This video from Japan says about itself:
3 February 2017
Radiation inside the containment vessel of the No. 2 reactor at the Fukushima No. 1 nuclear plant measures as high as a deadly 530 sieverts per hour, the highest since the 2011 disaster, plant operator Tokyo Electric Power Co. (TEPCO) announced on Feb. 2.
TEPCO calculated the radiation dose from video noise on footage it took inside the containment vessel in late January, when a camera was inserted to examine conditions inside and scout a route for a scorpion-like observation robot scheduled to go into the vessel later this month.
Deployment of the robot is also being reconsidered after two gaping holes were found along the robot’s planned path over a 5-meter-wide circular walkway inside the containment vessel, close to where the 530-sievert radiation dose was detected.
The holes in the metal grate walkway — one of unknown size and the other measuring about 1 meter square — make both routes considered for the robot impassable.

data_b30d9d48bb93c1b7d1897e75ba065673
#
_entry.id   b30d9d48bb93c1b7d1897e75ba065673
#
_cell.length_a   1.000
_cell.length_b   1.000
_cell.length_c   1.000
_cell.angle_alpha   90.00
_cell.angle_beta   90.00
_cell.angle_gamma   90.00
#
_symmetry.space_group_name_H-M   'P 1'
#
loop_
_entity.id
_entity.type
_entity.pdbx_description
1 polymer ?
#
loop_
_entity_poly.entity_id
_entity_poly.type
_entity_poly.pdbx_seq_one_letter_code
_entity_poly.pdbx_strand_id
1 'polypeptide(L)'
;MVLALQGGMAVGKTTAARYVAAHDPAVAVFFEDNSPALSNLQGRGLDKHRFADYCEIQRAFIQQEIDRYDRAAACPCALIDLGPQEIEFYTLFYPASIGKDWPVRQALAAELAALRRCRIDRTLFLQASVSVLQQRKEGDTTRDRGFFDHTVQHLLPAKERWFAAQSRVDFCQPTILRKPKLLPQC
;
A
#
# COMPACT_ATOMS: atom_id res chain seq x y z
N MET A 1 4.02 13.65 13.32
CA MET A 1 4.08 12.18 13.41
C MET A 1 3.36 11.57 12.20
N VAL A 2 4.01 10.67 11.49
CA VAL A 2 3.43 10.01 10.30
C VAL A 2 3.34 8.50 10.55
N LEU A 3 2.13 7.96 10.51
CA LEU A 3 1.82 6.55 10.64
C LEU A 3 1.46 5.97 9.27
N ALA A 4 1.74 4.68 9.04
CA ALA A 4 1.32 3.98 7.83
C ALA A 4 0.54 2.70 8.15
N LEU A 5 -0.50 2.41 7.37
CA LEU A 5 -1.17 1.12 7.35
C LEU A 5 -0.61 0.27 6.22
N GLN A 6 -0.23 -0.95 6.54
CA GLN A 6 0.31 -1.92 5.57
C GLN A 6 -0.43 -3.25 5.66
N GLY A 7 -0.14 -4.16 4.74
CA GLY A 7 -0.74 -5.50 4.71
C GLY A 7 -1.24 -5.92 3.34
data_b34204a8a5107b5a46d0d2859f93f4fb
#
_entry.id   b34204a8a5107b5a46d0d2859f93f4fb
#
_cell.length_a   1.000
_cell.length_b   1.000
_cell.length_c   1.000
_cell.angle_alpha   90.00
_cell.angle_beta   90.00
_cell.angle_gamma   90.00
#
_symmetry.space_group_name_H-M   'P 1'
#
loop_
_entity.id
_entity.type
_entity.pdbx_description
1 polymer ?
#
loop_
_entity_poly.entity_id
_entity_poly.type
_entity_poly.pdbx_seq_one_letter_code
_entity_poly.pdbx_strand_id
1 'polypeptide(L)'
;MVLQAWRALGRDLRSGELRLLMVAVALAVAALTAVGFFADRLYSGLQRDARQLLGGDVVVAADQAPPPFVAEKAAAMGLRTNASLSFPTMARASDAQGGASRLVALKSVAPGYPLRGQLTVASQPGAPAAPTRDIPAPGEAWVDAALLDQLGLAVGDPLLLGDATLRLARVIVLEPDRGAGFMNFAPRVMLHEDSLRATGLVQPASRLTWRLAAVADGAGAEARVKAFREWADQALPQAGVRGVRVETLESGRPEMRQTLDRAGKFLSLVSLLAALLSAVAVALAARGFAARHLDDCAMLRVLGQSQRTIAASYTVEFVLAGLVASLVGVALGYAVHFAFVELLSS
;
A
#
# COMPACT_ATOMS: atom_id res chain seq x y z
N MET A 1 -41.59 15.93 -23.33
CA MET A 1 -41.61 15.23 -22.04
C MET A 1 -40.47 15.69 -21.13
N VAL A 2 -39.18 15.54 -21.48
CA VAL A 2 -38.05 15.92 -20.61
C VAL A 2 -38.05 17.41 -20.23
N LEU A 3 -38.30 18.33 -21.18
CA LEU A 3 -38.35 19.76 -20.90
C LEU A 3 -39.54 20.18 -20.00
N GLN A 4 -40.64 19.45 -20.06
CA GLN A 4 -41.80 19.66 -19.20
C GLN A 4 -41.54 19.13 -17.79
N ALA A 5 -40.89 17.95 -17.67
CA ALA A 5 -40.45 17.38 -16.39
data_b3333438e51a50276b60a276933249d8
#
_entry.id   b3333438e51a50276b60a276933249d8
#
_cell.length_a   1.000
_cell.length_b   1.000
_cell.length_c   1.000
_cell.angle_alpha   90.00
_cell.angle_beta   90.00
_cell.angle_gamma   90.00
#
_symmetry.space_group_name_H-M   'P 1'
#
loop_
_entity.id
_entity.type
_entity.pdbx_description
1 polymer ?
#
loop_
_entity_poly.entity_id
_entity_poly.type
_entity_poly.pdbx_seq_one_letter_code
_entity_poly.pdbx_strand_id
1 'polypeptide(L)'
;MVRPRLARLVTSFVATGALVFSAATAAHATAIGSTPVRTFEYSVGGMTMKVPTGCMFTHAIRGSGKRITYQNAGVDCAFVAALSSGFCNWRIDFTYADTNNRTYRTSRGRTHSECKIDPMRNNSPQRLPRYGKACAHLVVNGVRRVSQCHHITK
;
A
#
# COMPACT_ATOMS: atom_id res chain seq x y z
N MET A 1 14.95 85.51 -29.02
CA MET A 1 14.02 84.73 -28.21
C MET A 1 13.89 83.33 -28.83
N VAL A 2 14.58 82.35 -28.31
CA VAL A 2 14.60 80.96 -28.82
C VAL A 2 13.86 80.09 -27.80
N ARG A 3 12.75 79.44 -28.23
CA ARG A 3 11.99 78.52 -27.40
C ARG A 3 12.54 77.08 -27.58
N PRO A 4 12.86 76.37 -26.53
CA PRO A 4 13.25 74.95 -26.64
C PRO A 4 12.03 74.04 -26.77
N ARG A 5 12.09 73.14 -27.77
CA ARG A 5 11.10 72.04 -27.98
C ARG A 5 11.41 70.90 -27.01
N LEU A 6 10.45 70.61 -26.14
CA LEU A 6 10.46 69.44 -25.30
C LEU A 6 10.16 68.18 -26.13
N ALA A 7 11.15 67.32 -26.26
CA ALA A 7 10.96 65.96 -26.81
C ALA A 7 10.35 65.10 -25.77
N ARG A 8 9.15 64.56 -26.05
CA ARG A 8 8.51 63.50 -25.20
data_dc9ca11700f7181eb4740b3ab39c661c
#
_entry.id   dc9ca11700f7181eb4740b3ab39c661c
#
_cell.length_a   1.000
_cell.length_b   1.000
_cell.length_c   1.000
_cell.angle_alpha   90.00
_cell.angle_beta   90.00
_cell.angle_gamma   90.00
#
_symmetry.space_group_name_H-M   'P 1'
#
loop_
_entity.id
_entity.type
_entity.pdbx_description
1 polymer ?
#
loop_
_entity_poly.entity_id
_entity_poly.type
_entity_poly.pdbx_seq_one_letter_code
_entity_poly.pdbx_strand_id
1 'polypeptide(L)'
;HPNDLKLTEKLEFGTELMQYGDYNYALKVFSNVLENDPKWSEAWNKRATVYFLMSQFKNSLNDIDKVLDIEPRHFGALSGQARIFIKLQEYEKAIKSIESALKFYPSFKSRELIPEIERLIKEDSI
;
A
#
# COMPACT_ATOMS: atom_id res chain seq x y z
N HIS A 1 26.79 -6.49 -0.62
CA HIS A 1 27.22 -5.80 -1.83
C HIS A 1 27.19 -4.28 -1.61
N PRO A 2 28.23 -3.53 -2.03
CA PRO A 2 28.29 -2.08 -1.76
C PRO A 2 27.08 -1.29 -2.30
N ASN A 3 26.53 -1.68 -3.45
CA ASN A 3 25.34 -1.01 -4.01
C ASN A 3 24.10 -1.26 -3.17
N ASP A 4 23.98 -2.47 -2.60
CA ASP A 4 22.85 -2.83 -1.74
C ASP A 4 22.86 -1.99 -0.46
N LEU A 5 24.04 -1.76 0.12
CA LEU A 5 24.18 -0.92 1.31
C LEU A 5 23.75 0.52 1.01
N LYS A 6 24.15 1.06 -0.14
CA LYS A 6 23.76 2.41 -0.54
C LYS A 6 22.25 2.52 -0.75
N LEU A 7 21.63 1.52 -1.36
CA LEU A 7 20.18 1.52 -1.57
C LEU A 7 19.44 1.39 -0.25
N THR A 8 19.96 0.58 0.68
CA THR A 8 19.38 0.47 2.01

Six years after Fukushima, much of Japan has lost faith in nuclear power … Six years have passed since the Fukushima nuclear disaster on March 11, 2011, but Japan is still dealing with its impacts. Decommissioning the damaged Fukushima Daiichi nuclear plant poses unprecedented technical challenges. More than 100,000 people were evacuated but only about 13 percent have returned home, although the government has announced that it is safe to return to some evacuation zones: here.
Asking the tough questions on Fukushima — The Japan Times.
From the Asia Times:
Six years after Japan’s Fukushima nuclear accident three global nuclear corporations are fighting for their very survival.
The bankruptcy filing by Westinghouse Electric Co. and its parent company Toshiba Corp. preparing to post losses of ¥1 trillion (US$9 billion), is a defining moment in the global decline of the nuclear power industry.
However, whereas the final financial meltdown of Westinghouse and Toshiba will likely be measured in a few tens of billions of dollars, those losses are but a fraction of what Tokyo Electric Power Co. (Tepco) is looking at as a result of the Fukushima nuclear disaster.